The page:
The Collected Letters, Volume 10


TC TO JOHN STUART MILL ; 31 January 1838; DOI: 10.1215/lt-18380100-TC-JSM-01; CL 10: 14-15


[late Jan.–early March 1838]

My dear Mill,

Unluckily or luckily this notion of writing on the Working Classes has in the interim died away in me; and I have altogether lost it for the present. I have got upon Thuycidides, Johannes Müller, the Crusades, and a whole course of objects connected with my Lectures; sufficient to occupy me abundantly till that fatal time come.1 We will commit my Discourse on the Working Classes2 once more to the chapter of chances.

I do not know that my train of argument would have specially led me to insist on the question you allude to: but if it had—! In fact it were a right cheerful thing for me could I get to see that general improvement were going on there; and I think I should in that case wash my hands of Radicalism forever and a day. Ah me, it is a bitter mockery to talk of “improvement” to the men I have known! Ebenezer Elliot is with me; Machinery, and Population increasing 1200 a day, are with me. Francis Place is against me, a man entitled to be heard. As to “Commissioners” and their evidence I do verily take it all to be worth almost nothing in that matter;3 your answer is according to your question, and your questionee,— “as the fool thinks the bell clinks,”4 and all things whatsoever can be demonstrated if you choose your man.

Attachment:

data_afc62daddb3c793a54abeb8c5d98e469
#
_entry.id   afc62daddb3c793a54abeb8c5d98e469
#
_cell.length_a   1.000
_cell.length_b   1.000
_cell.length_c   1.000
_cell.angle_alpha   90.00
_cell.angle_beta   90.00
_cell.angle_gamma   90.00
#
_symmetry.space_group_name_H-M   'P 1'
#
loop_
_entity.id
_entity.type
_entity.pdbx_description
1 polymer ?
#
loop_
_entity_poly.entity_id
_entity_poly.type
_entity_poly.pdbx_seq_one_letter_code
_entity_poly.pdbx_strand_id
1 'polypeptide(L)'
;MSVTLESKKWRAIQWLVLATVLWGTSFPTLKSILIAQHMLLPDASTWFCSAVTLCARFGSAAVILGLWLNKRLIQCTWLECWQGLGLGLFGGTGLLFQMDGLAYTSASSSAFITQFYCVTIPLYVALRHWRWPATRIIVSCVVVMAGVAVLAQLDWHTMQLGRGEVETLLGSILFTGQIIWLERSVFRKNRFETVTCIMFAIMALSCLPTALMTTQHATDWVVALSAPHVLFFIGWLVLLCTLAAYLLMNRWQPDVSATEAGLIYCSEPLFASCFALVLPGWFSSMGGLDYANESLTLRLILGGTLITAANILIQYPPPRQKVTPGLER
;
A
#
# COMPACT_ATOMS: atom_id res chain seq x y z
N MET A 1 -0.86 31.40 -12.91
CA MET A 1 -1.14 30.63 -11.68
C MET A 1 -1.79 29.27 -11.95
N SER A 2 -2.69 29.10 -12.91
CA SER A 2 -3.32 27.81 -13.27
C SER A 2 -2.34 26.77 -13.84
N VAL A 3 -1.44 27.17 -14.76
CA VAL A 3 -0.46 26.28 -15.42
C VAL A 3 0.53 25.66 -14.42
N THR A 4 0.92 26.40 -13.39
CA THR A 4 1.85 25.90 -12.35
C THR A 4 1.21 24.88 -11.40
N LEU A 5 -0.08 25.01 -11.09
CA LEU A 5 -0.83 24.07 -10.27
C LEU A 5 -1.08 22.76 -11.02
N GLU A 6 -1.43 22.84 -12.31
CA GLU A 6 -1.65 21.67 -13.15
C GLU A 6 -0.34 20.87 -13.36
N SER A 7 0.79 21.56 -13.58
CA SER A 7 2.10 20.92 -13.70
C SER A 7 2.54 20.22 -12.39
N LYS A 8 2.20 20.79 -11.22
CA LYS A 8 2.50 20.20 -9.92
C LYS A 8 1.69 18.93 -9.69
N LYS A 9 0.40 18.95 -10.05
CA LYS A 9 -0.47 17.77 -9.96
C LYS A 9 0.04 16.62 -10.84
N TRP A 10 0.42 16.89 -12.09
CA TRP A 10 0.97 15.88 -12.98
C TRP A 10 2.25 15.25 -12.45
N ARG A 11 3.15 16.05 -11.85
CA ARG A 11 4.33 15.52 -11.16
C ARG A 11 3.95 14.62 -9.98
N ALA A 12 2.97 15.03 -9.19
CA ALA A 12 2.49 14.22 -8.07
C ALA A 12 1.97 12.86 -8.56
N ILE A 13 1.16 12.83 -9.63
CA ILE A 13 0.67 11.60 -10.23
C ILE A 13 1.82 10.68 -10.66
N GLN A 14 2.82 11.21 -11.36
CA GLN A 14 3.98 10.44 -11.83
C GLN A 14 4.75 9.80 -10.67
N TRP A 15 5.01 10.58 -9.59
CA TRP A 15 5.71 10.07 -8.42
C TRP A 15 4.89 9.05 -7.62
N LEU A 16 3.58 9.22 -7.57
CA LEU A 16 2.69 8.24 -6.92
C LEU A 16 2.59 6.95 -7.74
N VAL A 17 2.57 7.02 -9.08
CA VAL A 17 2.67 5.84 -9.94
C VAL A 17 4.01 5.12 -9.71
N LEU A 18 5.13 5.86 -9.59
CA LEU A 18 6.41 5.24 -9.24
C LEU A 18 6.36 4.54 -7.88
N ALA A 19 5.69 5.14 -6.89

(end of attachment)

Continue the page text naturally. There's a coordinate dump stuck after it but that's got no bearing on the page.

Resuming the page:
Have you got Michaud's Hist. des Croisades, or any likely Book on that subject?5 I fear you have not a Voss's Homer?6 I must come and ransack your Bookshelves again some day.

Believe me faithfully yours, / T. Carlyle.